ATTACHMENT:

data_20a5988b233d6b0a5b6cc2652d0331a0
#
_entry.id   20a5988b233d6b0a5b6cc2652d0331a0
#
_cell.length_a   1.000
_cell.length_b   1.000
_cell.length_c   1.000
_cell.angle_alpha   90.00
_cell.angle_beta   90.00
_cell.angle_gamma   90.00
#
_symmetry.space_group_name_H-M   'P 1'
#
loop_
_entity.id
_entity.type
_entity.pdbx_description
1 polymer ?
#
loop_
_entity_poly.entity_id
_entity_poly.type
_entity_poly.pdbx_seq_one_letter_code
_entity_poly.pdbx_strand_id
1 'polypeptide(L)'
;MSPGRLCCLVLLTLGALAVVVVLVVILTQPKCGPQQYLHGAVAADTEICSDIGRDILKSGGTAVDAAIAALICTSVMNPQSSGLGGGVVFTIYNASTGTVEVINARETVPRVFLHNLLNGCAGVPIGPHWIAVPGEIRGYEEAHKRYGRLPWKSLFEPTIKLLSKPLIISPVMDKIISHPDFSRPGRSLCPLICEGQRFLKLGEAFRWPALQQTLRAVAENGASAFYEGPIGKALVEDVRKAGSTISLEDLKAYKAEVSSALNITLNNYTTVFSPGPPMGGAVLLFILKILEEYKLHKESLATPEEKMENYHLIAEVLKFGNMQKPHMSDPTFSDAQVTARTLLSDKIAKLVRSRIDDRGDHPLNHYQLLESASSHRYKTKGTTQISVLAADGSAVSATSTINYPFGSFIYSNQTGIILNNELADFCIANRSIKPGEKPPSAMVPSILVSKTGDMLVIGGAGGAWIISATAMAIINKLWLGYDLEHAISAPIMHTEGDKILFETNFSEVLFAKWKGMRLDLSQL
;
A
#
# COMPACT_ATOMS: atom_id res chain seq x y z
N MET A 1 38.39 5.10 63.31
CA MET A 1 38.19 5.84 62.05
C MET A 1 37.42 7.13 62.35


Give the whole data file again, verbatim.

data_20a5988b233d6b0a5b6cc2652d0331a0
#
_entry.id   20a5988b233d6b0a5b6cc2652d0331a0
#
_cell.length_a   1.000
_cell.length_b   1.000
_cell.length_c   1.000
_cell.angle_alpha   90.00
_cell.angle_beta   90.00
_cell.angle_gamma   90.00
#
_symmetry.space_group_name_H-M   'P 1'
#
loop_
_entity.id
_entity.type
_entity.pdbx_description
1 polymer ?
#
loop_
_entity_poly.entity_id
_entity_poly.type
_entity_poly.pdbx_seq_one_letter_code
_entity_poly.pdbx_strand_id
1 'polypeptide(L)'
;MSPGRLCCLVLLTLGALAVVVVLVVILTQPKCGPQQYLHGAVAADTEICSDIGRDILKSGGTAVDAAIAALICTSVMNPQSSGLGGGVVFTIYNASTGTVEVINARETVPRVFLHNLLNGCAGVPIGPHWIAVPGEIRGYEEAHKRYGRLPWKSLFEPTIKLLSKPLIISPVMDKIISHPDFSRPGRSLCPLICEGQRFLKLGEAFRWPALQQTLRAVAENGASAFYEGPIGKALVEDVRKAGSTISLEDLKAYKAEVSSALNITLNNYTTVFSPGPPMGGAVLLFILKILEEYKLHKESLATPEEKMENYHLIAEVLKFGNMQKPHMSDPTFSDAQVTARTLLSDKIAKLVRSRIDDRGDHPLNHYQLLESASSHRYKTKGTTQISVLAADGSAVSATSTINYPFGSFIYSNQTGIILNNELADFCIANRSIKPGEKPPSAMVPSILVSKTGDMLVIGGAGGAWIISATAMAIINKLWLGYDLEHAISAPIMHTEGDKILFETNFSEVLFAKWKGMRLDLSQL
;
A
#
# COMPACT_ATOMS: atom_id res chain seq x y z
N MET A 1 38.39 5.10 63.31
CA MET A 1 38.19 5.84 62.05
C MET A 1 37.42 7.13 62.35